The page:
Drug wholesaler AmerisourceBergen took a painful punch last year as the defendant in a federal criminal lawsuit. The company was slapped with a $260 million criminal fine after pleading guilty to fraud-related charges in litigation filed by the federal government.
It turns out that what was seemingly a painfully high exaction ended up as a relatively light slap on the proverbial wrist, when compared with what just transpired with the company in a related civil matter.
To wit: The U.S. Department of Justice announced last week that the drug maker is now on the hook for an additional $625 million. That ramped-up penalty is in response to the central role that AmerisourceBergen admitted it played in a massive and long-term health care fraud perpetrated on the public.
That scheme ran for many years. At its core, it involved what a recent Reuters article termed a subsidiary’s “distribution of pre-filled syringes that were not approved by the U.S. Food and Drug Administration.”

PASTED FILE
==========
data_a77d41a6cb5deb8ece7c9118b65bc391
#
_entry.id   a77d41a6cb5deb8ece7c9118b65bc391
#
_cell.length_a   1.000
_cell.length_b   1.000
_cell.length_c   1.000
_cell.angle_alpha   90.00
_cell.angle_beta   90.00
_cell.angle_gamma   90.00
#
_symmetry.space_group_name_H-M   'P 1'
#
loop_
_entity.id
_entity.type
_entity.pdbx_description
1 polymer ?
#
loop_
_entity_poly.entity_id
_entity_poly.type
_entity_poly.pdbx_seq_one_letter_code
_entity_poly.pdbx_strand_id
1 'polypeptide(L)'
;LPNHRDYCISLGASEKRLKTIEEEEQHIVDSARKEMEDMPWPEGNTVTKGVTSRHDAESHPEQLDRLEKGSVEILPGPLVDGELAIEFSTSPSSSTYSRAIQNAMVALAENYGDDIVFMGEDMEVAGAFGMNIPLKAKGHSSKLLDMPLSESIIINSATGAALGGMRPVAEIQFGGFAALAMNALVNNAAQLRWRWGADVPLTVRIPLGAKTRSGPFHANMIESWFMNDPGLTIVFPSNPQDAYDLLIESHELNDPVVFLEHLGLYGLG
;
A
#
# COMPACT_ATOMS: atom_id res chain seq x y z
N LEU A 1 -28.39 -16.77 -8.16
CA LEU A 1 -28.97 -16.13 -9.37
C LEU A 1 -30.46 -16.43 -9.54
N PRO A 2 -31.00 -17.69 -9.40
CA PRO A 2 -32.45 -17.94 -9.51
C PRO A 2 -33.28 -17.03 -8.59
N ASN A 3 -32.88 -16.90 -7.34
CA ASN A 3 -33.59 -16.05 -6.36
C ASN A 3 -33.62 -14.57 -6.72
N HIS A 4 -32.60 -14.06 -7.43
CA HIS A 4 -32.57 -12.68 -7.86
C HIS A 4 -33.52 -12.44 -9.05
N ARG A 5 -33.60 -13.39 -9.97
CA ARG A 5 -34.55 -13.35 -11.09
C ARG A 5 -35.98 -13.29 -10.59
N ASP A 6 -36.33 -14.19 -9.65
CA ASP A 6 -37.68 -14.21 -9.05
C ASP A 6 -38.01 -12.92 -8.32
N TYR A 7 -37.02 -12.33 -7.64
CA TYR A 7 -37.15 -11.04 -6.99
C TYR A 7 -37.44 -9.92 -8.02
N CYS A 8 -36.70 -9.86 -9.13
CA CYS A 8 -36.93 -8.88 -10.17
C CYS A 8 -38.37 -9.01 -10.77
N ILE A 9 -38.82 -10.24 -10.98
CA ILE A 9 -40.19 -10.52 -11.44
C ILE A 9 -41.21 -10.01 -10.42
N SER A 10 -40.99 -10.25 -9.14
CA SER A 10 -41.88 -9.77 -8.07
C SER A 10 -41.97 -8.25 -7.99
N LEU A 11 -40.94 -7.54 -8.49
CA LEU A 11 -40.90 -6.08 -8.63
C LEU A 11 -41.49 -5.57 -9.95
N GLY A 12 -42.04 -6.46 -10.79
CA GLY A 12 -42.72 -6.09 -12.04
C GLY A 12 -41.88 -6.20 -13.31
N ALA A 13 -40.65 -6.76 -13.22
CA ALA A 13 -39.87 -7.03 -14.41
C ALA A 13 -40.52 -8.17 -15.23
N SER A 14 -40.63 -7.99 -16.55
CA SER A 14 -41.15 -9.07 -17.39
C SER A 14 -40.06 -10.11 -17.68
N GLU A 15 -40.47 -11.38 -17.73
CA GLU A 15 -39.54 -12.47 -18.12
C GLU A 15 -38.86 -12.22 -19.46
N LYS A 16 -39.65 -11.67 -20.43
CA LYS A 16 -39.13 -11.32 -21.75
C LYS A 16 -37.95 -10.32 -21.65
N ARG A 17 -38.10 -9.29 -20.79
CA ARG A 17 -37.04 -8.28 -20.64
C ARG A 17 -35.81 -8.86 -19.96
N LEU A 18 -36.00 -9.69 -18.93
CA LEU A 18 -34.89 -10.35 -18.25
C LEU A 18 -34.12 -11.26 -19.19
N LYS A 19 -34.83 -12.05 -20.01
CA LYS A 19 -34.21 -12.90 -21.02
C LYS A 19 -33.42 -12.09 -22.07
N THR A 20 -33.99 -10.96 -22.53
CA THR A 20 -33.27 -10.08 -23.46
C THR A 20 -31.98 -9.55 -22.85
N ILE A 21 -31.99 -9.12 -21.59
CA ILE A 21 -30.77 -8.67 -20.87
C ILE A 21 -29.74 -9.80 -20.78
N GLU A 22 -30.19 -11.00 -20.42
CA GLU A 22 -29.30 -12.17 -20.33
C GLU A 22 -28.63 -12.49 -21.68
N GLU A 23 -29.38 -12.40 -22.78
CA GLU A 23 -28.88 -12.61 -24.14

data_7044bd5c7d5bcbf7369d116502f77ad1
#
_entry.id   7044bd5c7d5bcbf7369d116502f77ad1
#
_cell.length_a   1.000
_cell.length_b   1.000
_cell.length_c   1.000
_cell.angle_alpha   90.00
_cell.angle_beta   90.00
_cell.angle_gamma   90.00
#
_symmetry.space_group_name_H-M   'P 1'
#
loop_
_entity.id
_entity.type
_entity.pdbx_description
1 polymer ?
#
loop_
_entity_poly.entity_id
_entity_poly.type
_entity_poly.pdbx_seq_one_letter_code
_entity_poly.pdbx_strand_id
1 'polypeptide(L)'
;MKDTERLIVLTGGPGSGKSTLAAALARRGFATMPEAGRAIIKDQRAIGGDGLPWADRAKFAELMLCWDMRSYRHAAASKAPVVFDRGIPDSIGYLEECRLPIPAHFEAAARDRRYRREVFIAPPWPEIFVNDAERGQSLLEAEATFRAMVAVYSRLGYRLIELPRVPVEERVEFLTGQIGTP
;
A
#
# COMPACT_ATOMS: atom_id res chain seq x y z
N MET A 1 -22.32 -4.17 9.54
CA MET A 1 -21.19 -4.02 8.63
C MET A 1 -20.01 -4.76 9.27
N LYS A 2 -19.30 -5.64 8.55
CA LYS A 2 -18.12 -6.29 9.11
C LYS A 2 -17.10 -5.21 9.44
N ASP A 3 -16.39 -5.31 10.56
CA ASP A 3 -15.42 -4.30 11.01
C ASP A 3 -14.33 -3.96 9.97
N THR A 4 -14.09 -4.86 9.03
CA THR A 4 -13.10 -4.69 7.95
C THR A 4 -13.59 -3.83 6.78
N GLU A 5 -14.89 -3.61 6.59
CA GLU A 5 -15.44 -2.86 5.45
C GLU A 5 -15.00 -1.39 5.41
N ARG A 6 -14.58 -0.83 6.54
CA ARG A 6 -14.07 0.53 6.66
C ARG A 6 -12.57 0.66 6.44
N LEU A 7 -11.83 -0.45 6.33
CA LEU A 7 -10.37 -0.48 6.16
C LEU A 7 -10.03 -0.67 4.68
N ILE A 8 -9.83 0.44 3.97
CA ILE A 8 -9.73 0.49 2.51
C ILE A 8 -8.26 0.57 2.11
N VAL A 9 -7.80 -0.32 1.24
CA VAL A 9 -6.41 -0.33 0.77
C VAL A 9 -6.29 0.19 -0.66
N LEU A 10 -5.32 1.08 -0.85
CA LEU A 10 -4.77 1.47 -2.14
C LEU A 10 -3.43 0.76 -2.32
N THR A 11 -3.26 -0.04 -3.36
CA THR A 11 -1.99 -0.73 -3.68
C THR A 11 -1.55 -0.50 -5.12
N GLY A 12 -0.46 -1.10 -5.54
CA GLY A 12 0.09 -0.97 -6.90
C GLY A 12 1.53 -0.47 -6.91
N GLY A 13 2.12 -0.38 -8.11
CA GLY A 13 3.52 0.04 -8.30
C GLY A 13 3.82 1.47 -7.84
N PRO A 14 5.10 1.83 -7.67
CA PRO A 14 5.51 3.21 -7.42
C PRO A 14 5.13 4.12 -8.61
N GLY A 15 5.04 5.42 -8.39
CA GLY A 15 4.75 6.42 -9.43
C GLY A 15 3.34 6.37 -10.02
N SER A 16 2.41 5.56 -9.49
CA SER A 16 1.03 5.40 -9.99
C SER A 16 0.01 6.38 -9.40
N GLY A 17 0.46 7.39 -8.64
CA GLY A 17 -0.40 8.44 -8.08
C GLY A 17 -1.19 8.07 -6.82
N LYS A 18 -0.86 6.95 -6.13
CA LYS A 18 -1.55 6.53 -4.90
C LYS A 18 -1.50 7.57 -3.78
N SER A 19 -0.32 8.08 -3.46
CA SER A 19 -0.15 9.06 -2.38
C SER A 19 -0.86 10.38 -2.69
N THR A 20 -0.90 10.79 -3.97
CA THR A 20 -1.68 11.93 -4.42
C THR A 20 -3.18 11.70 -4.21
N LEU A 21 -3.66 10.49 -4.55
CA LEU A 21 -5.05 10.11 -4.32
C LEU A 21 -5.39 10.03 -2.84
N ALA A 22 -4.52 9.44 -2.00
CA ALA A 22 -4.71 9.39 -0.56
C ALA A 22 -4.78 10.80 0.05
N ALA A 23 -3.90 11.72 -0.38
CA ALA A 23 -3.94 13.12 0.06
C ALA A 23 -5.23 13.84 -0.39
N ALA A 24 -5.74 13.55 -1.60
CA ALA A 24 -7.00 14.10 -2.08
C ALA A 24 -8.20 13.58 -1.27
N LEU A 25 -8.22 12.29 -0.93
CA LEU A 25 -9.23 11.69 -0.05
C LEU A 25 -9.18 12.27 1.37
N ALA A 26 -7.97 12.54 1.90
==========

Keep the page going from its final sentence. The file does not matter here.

What that group pharmacy outlet did was to engage in the practice of “overfill.” That consisted of siphoning off amounts of excess medication from individual vials of drugs used in chemotherapy treatment. The extra product was then packaged and sold for use to Medicare cancer patients after being processed under unsterile conditions.
Government regulators also stated that AmerisourceBergen falsified Medicare billings and paid illegal kickbacks to physicians to buy the unhygienic drugs.
The government’s case proceeded under the U.S. False Claims Act, which spotlights fraudulent claims against federal agencies. Several whistleblowers were involved in the matter and collectively rewarded with nearly $100 million for the key role they played in exposing the wrongdoing.